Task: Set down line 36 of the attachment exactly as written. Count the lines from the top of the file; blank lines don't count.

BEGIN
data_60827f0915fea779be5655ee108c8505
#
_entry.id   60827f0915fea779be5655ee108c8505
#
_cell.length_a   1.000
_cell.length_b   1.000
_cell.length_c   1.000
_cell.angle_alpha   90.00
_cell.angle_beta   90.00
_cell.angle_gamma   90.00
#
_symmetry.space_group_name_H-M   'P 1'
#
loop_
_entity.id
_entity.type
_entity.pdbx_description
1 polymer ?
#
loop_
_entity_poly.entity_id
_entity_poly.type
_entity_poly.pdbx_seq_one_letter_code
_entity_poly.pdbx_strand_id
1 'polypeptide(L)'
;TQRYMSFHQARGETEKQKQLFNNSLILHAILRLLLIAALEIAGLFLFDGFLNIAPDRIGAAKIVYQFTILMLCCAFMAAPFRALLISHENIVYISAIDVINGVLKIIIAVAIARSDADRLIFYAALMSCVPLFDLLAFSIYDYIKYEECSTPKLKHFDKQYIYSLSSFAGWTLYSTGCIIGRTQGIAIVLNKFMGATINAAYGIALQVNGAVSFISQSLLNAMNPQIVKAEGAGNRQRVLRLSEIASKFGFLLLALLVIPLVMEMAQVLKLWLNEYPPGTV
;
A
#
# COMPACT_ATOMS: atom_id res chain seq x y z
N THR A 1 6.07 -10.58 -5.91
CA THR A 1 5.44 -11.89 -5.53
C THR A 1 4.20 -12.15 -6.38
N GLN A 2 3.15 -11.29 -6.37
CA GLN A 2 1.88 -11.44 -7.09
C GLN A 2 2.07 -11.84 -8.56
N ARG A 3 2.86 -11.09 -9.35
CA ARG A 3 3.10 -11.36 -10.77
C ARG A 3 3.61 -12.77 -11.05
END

C GLN A 2 2.07 -11.84 -8.56